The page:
The history of medical scrubs can be traced back to the early 20th century, when surgeons performed operations while wearing their own clothes under a butcher’s apron to protect them from blood and other bodily fluids. This was done to prevent the surgeons from becoming contaminated with the bodily fluids and blood that were present during the procedure. Traditional nursing uniforms were completely phased out by the end of the 20th century, and multicolored scrubs took their place. Since then, the popularity of scrubs has only continued to rise. In the decades between the 1950s and the 1960s, white-colored medical scrubs were the norm in operating rooms. These scrubs were designed to project an image of cleanliness. However, as time went on, other colors such as blues, greens, and pinks became more popular since they reduced eye strain and made blood stains less noticeable than white.
In the 1970s, green surgical scrubs were nearly adopted as a standard, and they served as the foundation for the current non-surgical scrubs that are worn by healthcare professionals in hospitals today. Green scrubs are still commonly used in surgical procedures. These scrubs are made from a long-lasting fabric that absorbs blood and other physiological fluids with the same degree of efficiency. Because the original green scrubs did not allow for any differentiation between the various patient care departments, patient care workers, and support staff, a wide variety of colors and fits are now available for medical scrubs.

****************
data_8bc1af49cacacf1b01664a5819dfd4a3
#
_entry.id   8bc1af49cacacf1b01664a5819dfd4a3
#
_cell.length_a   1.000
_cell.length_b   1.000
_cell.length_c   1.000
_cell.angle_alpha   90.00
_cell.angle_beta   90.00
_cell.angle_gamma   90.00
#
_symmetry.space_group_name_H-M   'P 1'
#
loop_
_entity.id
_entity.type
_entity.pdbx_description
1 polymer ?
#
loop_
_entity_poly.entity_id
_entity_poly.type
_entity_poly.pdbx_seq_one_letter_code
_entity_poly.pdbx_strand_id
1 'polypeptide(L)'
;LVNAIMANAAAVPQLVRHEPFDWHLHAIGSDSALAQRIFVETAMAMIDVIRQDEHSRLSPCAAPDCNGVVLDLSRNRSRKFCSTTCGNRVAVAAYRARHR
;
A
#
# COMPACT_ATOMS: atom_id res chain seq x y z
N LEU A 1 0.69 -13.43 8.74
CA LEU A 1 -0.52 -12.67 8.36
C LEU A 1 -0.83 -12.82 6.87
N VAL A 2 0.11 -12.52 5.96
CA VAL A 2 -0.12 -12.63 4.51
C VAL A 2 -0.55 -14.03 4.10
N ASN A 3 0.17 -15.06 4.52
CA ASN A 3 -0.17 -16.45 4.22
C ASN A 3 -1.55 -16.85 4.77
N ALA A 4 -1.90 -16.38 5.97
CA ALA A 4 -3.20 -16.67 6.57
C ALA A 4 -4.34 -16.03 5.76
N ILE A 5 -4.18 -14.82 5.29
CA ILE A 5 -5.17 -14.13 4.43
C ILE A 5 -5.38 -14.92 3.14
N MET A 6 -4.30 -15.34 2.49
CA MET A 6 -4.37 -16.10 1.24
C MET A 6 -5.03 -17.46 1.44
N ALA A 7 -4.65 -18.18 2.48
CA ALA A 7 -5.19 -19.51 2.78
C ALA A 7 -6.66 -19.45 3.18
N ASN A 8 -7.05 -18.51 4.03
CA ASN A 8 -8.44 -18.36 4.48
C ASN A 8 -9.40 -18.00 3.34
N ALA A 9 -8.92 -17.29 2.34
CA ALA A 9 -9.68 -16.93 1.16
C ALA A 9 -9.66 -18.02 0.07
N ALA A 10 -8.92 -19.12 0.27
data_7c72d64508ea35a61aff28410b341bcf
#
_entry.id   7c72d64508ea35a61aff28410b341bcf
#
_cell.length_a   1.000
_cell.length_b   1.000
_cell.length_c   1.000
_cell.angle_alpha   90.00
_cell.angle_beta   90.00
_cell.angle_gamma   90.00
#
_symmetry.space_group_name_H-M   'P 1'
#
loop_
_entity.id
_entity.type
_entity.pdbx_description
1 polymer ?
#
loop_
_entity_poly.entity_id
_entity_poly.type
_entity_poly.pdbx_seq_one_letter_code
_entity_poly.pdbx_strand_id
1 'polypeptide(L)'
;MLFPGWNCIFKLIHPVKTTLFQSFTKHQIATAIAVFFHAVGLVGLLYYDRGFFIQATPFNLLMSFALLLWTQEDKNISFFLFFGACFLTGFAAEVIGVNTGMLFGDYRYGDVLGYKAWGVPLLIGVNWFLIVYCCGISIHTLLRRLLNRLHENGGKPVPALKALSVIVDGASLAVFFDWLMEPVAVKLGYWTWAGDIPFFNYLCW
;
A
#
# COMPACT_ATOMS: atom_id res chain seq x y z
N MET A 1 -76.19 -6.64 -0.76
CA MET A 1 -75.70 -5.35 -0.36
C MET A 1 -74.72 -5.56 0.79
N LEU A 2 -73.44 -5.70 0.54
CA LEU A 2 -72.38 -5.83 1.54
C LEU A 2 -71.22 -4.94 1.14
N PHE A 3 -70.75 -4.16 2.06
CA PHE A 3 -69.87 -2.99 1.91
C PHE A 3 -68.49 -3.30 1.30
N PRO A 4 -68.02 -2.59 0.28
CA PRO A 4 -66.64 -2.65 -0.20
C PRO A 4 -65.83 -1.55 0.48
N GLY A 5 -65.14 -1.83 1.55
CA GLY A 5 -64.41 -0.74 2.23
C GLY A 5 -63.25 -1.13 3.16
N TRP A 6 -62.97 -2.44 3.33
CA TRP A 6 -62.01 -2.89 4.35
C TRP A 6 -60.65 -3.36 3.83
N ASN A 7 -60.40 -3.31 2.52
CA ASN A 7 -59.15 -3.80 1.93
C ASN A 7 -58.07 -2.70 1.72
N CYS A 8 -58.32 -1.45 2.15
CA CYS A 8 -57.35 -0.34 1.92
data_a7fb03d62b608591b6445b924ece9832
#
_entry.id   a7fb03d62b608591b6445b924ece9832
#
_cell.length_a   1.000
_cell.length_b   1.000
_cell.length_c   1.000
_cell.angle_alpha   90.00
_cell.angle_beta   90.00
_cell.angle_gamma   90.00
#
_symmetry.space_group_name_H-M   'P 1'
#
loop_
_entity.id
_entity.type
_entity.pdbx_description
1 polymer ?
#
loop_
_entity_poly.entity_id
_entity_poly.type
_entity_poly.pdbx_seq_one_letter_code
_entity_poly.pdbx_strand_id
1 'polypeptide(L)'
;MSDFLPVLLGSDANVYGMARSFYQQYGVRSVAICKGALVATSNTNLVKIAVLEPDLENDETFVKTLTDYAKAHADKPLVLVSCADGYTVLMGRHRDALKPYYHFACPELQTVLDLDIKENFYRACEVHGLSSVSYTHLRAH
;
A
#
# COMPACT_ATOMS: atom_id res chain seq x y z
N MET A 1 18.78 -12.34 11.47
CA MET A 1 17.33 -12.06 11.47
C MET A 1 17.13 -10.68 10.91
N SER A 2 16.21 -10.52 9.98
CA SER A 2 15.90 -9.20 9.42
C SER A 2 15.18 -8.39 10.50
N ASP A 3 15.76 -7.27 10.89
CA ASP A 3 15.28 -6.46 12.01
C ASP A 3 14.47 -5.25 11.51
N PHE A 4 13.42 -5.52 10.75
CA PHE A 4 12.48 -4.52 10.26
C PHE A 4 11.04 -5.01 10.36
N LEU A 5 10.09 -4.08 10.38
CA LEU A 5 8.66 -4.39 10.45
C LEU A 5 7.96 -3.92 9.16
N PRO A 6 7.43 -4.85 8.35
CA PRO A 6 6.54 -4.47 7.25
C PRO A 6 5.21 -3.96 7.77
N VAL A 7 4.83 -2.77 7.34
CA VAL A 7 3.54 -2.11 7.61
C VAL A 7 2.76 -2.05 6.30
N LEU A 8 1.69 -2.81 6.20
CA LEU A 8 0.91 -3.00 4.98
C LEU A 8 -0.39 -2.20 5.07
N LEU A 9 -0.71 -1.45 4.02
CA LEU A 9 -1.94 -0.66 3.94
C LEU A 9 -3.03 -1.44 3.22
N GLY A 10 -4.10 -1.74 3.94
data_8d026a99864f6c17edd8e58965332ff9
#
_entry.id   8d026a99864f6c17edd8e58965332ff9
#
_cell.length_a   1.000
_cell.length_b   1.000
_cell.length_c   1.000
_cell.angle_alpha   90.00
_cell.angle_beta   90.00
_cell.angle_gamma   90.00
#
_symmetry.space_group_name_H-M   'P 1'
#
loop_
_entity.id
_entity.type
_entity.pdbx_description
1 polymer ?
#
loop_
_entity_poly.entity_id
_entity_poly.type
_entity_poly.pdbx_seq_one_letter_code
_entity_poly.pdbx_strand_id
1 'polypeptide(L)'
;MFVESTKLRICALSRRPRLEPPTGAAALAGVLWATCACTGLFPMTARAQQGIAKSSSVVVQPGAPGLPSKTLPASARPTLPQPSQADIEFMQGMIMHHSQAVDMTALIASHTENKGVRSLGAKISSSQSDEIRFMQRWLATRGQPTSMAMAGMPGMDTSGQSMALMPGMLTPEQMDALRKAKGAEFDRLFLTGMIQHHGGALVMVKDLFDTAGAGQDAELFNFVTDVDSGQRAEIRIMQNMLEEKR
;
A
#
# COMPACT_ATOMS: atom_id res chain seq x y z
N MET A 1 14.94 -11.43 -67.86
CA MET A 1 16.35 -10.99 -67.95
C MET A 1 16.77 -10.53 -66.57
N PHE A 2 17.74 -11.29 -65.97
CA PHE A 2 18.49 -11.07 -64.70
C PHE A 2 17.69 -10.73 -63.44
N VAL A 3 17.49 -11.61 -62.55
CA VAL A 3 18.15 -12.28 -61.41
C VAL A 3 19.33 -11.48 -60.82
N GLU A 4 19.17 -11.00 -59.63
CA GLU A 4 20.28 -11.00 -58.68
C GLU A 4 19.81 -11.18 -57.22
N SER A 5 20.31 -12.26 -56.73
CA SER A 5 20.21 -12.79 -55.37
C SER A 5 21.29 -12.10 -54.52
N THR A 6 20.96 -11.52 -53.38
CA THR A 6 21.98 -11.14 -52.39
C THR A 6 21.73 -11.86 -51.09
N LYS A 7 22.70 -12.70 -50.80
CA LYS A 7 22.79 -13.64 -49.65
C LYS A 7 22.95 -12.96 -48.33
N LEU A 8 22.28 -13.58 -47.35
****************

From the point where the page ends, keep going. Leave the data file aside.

In conclusion, medical scrubs are an essential component of the gear worn in the medical field, and the history of these garments is pretty fascinating. They started off as an essential piece of equipment that was used to shield medical professionals from blood and other bodily fluids, but now they are a required component of the uniforms of nurses and other support staff. Scrubs are an essential component of the uniforms used by medical professionals today, and they may be purchased in a wide range of cuts, colors, and patterns.
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